October 8, 2007
A conversation with Jane Goodall, the founder of the Jane Goodall Institute and a U.N. Messenger of Peace who redefined observational practices in primatology with her unconventional research techniques.
How do chimpanzees, our closest relative, shed light on human behaviors and emotions? How can conservation efforts protect precious forest habitat and endangered species like the chimpanzee, and at the same time, improve the lives of humans living on the same land? In these times of concern over the environment, how can individuals daily make a difference in their surroundings?
In the summer of 1960, when 26-year-old Jane Goodall first surveyed the mountains and valleys of the Gombe Stream Chimpanzee Reserve in East Africa, she had no idea that her research would evolve into a project that has continued into the 21st century—and that it would redefine the relationship between humans and animals.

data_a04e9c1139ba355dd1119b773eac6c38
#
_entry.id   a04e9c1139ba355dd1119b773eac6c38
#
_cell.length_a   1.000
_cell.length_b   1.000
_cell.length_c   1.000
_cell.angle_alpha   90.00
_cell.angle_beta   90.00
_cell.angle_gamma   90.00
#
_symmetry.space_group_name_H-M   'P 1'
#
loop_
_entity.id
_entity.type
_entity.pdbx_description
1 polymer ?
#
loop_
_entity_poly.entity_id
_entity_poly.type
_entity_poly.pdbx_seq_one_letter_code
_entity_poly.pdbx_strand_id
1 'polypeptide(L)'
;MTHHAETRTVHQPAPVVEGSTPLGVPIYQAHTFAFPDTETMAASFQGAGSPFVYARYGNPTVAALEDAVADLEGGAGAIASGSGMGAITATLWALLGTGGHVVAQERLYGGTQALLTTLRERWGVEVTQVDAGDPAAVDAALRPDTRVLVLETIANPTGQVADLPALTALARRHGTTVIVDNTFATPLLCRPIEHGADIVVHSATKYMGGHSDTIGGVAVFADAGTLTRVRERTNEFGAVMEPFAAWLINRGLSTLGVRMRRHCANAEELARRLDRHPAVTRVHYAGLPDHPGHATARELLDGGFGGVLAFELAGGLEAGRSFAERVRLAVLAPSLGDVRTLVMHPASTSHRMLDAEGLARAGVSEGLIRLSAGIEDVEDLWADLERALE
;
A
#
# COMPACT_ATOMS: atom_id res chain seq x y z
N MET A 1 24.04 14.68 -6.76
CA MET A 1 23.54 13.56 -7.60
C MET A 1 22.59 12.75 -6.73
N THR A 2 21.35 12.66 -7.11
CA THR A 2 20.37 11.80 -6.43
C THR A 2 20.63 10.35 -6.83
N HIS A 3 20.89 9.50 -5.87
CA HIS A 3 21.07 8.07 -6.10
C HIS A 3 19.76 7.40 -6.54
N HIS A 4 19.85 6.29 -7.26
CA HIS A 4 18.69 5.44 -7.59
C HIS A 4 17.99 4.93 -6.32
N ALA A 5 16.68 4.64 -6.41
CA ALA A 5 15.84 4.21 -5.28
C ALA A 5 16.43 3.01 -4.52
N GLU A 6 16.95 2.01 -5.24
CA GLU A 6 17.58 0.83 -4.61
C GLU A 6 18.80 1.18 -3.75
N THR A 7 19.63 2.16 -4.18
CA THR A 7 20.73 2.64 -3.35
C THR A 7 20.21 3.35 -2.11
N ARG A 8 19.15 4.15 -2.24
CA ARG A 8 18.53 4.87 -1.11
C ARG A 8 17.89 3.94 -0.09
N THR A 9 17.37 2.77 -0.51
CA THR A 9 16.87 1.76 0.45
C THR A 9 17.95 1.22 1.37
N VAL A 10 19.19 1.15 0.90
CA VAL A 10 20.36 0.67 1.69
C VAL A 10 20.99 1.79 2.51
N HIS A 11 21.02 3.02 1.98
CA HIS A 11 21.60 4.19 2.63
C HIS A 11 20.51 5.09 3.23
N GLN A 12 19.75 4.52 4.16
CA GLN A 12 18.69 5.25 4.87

Primatologist Dr. Jane Goodall DBE, founder of the Jane Goodall Institute and a U.N. Messenger of Peace, has become the world’s foremost authority on chimpanzees. It is hard to overstate the degree to which Goodall has changed and enriched the field of primatology—she defied scientific convention by giving the Gombe chimps names instead of numbers, and insisted on the validity of her observations that animals have distinct personalities, minds, and emotions. Because of her research, we know of lasting chimpanzee family relationships, and that they hunt for meat and use tools. The longer Goodall’s research continues, the more it becomes obvious how much like us chimpanzees really are.
The recipient of dozens of awards, Goodall received her Ph.D. from Cambridge University in 1965 and has been the scientific director of the Gombe Stream Research Center since 1967. Goodall has expanded her global outreach with the founding of the Jane Goodall Institute to support the Gombe research and is a global leader in the effort to protect chimpanzees and their habitats. She now teaches and encourages youth to foster respect and compassion for all living things through the institute’s Roots & Shoots program.
Join us for a conversation with Goodall, followed by a book signing.